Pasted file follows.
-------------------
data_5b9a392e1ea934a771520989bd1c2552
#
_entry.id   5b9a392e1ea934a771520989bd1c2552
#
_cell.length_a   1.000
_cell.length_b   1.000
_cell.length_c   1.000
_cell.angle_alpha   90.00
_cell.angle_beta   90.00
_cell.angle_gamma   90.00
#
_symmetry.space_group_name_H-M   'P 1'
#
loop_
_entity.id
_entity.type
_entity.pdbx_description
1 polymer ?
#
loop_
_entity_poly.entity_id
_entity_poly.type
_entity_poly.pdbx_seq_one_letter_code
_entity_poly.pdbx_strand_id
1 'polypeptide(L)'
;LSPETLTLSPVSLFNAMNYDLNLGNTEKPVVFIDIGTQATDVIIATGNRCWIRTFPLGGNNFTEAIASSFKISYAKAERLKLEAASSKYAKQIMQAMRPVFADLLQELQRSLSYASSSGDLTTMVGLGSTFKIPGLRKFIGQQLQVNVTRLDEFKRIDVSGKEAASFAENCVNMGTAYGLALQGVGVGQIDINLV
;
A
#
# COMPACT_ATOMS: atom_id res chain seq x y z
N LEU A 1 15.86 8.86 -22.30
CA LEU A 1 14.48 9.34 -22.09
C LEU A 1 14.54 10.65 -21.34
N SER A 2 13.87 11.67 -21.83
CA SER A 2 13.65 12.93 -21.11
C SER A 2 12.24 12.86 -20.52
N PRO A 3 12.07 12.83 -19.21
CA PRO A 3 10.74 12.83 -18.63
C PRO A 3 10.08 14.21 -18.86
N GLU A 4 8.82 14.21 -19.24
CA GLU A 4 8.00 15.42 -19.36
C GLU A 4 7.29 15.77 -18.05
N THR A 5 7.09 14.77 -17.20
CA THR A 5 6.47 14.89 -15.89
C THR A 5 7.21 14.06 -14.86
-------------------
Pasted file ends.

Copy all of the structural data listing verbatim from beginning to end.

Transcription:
data_5b9a392e1ea934a771520989bd1c2552
#
_entry.id   5b9a392e1ea934a771520989bd1c2552
#
_cell.length_a   1.000
_cell.length_b   1.000
_cell.length_c   1.000
_cell.angle_alpha   90.00
_cell.angle_beta   90.00
_cell.angle_gamma   90.00
#
_symmetry.space_group_name_H-M   'P 1'
#
loop_
_entity.id
_entity.type
_entity.pdbx_description
1 polymer ?
#
loop_
_entity_poly.entity_id
_entity_poly.type
_entity_poly.pdbx_seq_one_letter_code
_entity_poly.pdbx_strand_id
1 'polypeptide(L)'
;LSPETLTLSPVSLFNAMNYDLNLGNTEKPVVFIDIGTQATDVIIATGNRCWIRTFPLGGNNFTEAIASSFKISYAKAERLKLEAASSKYAKQIMQAMRPVFADLLQELQRSLSYASSSGDLTTMVGLGSTFKIPGLRKFIGQQLQVNVTRLDEFKRIDVSGKEAASFAENCVNMGTAYGLALQGVGVGQIDINLV
;
A
#
# COMPACT_ATOMS: atom_id res chain seq x y z
N LEU A 1 15.86 8.86 -22.30
CA LEU A 1 14.48 9.34 -22.09
C LEU A 1 14.54 10.65 -21.34
N SER A 2 13.87 11.67 -21.83
CA SER A 2 13.65 12.93 -21.11
C SER A 2 12.24 12.86 -20.52
N PRO A 3 12.07 12.83 -19.21
CA PRO A 3 10.74 12.83 -18.63
C PRO A 3 10.08 14.21 -18.86
N GLU A 4 8.82 14.21 -19.24
CA GLU A 4 8.00 15.42 -19.36
C GLU A 4 7.29 15.77 -18.05
N THR A 5 7.09 14.77 -17.20
CA THR A 5 6.47 14.89 -15.89
C THR A 5 7.21 14.06 -14.86